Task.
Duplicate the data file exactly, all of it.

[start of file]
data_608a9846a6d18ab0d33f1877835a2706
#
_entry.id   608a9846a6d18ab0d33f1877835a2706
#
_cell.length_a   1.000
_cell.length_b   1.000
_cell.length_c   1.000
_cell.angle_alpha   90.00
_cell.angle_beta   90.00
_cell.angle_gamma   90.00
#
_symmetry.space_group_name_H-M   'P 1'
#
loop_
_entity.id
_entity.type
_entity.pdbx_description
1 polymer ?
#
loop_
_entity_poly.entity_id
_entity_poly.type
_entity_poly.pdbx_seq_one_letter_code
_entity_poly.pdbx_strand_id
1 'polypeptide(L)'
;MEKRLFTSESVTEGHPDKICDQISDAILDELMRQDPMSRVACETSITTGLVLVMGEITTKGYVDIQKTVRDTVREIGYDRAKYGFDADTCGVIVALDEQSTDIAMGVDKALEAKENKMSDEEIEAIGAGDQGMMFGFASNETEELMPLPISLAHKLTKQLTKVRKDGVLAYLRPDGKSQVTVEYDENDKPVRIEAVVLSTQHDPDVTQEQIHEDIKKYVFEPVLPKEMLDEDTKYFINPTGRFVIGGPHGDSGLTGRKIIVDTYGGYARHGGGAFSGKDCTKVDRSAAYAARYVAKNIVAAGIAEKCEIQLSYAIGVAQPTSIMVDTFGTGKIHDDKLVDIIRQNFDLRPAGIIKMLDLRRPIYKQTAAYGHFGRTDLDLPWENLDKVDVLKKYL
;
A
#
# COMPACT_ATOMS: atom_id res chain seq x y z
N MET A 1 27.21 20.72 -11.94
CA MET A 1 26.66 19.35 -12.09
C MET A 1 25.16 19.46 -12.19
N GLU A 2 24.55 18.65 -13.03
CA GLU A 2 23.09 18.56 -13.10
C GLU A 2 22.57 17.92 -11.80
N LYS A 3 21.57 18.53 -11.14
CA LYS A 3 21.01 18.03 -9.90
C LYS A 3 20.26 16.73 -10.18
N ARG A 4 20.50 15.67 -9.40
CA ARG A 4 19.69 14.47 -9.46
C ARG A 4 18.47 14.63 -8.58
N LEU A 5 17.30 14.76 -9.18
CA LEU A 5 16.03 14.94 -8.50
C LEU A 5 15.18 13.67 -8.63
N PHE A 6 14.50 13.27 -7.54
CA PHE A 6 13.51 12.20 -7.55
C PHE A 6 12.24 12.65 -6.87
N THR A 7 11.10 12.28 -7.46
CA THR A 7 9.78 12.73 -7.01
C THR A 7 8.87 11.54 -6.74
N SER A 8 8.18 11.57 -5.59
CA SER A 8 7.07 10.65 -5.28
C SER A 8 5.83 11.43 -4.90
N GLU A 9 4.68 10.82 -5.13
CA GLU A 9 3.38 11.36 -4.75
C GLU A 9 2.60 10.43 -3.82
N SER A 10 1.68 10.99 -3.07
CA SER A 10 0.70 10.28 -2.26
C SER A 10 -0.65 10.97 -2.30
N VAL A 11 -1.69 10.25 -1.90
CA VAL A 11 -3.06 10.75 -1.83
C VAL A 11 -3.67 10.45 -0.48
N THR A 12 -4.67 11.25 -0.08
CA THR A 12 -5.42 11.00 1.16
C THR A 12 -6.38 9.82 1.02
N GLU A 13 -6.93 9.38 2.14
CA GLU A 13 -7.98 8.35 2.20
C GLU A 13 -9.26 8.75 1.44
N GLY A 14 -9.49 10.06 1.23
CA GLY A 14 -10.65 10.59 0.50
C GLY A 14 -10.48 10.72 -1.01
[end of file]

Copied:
data_608a9846a6d18ab0d33f1877835a2706
#
_entry.id   608a9846a6d18ab0d33f1877835a2706
#
_cell.length_a   1.000
_cell.length_b   1.000
_cell.length_c   1.000
_cell.angle_alpha   90.00
_cell.angle_beta   90.00
_cell.angle_gamma   90.00
#
_symmetry.space_group_name_H-M   'P 1'
#
loop_
_entity.id
_entity.type
_entity.pdbx_description
1 polymer ?
#
loop_
_entity_poly.entity_id
_entity_poly.type
_entity_poly.pdbx_seq_one_letter_code
_entity_poly.pdbx_strand_id
1 'polypeptide(L)'
;MEKRLFTSESVTEGHPDKICDQISDAILDELMRQDPMSRVACETSITTGLVLVMGEITTKGYVDIQKTVRDTVREIGYDRAKYGFDADTCGVIVALDEQSTDIAMGVDKALEAKENKMSDEEIEAIGAGDQGMMFGFASNETEELMPLPISLAHKLTKQLTKVRKDGVLAYLRPDGKSQVTVEYDENDKPVRIEAVVLSTQHDPDVTQEQIHEDIKKYVFEPVLPKEMLDEDTKYFINPTGRFVIGGPHGDSGLTGRKIIVDTYGGYARHGGGAFSGKDCTKVDRSAAYAARYVAKNIVAAGIAEKCEIQLSYAIGVAQPTSIMVDTFGTGKIHDDKLVDIIRQNFDLRPAGIIKMLDLRRPIYKQTAAYGHFGRTDLDLPWENLDKVDVLKKYL
;
A
#
# COMPACT_ATOMS: atom_id res chain seq x y z
N MET A 1 27.21 20.72 -11.94
CA MET A 1 26.66 19.35 -12.09
C MET A 1 25.16 19.46 -12.19
N GLU A 2 24.55 18.65 -13.03
CA GLU A 2 23.09 18.56 -13.10
C GLU A 2 22.57 17.92 -11.80
N LYS A 3 21.57 18.53 -11.14
CA LYS A 3 21.01 18.03 -9.90
C LYS A 3 20.26 16.73 -10.18
N ARG A 4 20.50 15.67 -9.40
CA ARG A 4 19.69 14.47 -9.46
C ARG A 4 18.47 14.63 -8.58
N LEU A 5 17.30 14.76 -9.18
CA LEU A 5 16.03 14.94 -8.50
C LEU A 5 15.18 13.67 -8.63
N PHE A 6 14.50 13.27 -7.54
CA PHE A 6 13.51 12.20 -7.55
C PHE A 6 12.24 12.65 -6.87
N THR A 7 11.10 12.28 -7.46
CA THR A 7 9.78 12.73 -7.01
C THR A 7 8.87 11.54 -6.74
N SER A 8 8.18 11.57 -5.59
CA SER A 8 7.07 10.65 -5.28
C SER A 8 5.83 11.43 -4.90
N GLU A 9 4.68 10.82 -5.13
CA GLU A 9 3.38 11.36 -4.75
C GLU A 9 2.60 10.43 -3.82
N SER A 10 1.68 10.99 -3.07
CA SER A 10 0.70 10.28 -2.26
C SER A 10 -0.65 10.97 -2.30
N VAL A 11 -1.69 10.25 -1.90
CA VAL A 11 -3.06 10.75 -1.83
C VAL A 11 -3.67 10.45 -0.48
N THR A 12 -4.67 11.25 -0.08
CA THR A 12 -5.42 11.00 1.16
C THR A 12 -6.38 9.82 1.02
N GLU A 13 -6.93 9.38 2.14
CA GLU A 13 -7.98 8.35 2.20
C GLU A 13 -9.26 8.75 1.44
N GLY A 14 -9.49 10.06 1.23
CA GLY A 14 -10.65 10.59 0.50
C GLY A 14 -10.48 10.72 -1.01